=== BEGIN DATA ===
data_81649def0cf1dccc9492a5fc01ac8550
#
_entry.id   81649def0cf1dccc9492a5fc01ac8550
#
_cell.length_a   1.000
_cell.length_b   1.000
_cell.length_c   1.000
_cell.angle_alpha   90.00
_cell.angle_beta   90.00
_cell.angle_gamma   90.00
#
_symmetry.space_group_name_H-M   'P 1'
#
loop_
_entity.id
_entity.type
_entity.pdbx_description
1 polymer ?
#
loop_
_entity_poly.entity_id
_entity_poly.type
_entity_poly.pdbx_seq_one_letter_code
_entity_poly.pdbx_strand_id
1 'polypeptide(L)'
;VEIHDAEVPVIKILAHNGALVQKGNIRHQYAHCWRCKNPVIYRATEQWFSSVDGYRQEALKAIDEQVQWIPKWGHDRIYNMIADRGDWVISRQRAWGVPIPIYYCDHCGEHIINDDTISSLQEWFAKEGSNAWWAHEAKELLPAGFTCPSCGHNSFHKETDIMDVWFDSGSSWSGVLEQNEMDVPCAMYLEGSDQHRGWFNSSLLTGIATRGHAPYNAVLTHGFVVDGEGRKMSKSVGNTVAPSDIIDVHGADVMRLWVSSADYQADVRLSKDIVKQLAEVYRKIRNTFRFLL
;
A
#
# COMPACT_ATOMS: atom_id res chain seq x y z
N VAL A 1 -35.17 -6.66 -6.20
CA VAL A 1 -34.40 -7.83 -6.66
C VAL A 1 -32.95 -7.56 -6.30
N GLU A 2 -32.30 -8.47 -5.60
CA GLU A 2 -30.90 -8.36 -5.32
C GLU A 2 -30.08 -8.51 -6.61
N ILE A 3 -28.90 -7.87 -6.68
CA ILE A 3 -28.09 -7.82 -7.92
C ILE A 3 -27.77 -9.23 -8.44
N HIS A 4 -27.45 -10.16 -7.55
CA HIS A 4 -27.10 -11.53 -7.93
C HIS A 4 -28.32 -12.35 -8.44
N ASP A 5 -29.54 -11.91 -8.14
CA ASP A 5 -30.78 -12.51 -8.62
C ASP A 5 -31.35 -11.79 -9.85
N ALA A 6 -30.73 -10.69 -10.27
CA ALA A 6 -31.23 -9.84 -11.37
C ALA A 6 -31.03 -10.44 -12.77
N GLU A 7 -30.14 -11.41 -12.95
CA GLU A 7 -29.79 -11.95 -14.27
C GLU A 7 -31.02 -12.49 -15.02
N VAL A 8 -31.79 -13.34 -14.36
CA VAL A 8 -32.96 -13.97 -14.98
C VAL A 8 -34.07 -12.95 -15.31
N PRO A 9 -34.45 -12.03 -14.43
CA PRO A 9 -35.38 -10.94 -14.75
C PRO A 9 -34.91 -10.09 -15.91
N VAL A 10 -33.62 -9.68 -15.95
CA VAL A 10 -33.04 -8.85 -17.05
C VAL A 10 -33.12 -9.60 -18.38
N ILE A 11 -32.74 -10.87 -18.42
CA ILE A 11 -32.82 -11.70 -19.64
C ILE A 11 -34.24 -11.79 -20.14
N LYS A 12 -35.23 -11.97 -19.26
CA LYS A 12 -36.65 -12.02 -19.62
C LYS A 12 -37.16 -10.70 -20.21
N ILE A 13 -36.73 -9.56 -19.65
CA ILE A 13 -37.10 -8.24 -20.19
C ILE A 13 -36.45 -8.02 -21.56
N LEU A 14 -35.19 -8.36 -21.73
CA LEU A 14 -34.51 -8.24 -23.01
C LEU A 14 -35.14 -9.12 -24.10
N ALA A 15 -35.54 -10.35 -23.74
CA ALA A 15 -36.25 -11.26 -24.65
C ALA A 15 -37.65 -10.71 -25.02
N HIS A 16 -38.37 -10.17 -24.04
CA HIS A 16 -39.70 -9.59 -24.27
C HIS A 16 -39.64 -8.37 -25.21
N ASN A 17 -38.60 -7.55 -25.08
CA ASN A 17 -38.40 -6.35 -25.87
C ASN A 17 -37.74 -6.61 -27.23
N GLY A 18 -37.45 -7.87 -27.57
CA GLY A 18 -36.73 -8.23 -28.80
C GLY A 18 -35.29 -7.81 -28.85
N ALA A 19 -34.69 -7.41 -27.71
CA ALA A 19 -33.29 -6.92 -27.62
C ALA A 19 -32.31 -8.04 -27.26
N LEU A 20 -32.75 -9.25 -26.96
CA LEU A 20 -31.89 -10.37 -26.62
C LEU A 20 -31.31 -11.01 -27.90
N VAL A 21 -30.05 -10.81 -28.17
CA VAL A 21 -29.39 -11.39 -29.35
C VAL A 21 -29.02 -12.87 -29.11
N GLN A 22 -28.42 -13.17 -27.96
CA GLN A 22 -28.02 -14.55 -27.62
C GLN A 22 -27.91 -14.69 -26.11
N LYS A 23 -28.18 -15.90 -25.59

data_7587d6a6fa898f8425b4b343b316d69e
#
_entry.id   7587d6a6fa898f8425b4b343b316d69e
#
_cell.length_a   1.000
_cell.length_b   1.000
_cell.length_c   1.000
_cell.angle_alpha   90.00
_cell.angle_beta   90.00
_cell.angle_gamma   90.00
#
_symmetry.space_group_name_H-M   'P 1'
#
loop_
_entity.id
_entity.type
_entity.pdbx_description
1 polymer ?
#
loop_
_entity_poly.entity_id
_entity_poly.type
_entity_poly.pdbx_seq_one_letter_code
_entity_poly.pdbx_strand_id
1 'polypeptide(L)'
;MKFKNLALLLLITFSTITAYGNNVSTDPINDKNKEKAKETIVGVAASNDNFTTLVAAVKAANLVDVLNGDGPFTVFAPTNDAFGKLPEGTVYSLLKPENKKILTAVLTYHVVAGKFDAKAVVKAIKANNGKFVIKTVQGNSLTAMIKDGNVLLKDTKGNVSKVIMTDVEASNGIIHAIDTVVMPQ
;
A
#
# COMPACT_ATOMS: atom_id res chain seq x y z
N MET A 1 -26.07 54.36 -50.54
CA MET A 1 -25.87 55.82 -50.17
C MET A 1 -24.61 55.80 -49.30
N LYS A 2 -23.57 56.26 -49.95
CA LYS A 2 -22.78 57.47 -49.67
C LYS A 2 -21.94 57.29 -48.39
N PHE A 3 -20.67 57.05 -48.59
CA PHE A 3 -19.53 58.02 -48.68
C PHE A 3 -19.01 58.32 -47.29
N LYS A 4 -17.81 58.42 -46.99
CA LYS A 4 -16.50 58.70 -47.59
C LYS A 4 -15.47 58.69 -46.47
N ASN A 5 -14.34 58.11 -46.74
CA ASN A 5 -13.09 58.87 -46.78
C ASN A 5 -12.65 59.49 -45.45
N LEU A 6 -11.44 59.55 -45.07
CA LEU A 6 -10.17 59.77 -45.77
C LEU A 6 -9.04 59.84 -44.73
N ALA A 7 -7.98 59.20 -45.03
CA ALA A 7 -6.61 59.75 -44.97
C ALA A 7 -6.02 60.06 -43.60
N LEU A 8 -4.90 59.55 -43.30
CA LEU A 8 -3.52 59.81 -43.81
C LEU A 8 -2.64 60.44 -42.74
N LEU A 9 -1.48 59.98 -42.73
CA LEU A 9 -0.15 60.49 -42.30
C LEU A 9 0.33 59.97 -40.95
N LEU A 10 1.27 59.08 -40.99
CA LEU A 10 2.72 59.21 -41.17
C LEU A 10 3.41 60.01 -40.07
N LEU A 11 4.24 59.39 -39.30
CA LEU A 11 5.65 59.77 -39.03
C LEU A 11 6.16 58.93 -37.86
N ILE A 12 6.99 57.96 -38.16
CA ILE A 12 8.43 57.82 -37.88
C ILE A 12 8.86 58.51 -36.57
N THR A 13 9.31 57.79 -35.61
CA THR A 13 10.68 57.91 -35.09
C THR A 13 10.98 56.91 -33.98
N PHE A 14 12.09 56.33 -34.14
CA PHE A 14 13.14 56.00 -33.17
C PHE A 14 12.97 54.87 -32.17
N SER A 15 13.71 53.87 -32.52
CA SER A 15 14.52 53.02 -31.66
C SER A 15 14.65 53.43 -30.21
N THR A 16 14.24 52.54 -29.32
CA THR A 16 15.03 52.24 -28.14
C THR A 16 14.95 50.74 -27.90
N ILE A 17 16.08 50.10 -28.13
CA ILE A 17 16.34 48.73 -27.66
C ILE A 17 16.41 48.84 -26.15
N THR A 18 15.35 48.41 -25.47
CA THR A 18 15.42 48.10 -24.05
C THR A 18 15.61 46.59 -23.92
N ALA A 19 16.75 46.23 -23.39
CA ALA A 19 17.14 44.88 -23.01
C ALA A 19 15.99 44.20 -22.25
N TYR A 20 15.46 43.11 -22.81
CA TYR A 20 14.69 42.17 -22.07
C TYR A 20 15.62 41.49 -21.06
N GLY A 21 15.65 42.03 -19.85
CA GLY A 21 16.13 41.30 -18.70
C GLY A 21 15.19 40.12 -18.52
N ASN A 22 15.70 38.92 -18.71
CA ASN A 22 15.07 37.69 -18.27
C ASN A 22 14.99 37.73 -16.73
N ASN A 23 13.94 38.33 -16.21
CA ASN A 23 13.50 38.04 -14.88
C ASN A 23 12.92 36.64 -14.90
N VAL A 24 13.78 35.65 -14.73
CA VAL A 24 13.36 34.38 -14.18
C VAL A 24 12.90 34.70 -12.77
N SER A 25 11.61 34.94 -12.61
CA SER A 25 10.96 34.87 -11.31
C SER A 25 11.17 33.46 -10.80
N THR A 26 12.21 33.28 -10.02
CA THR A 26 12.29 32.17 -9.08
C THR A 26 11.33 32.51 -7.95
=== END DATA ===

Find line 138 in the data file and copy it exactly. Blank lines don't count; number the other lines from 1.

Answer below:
CA LYS A 4 -16.50 58.70 -47.59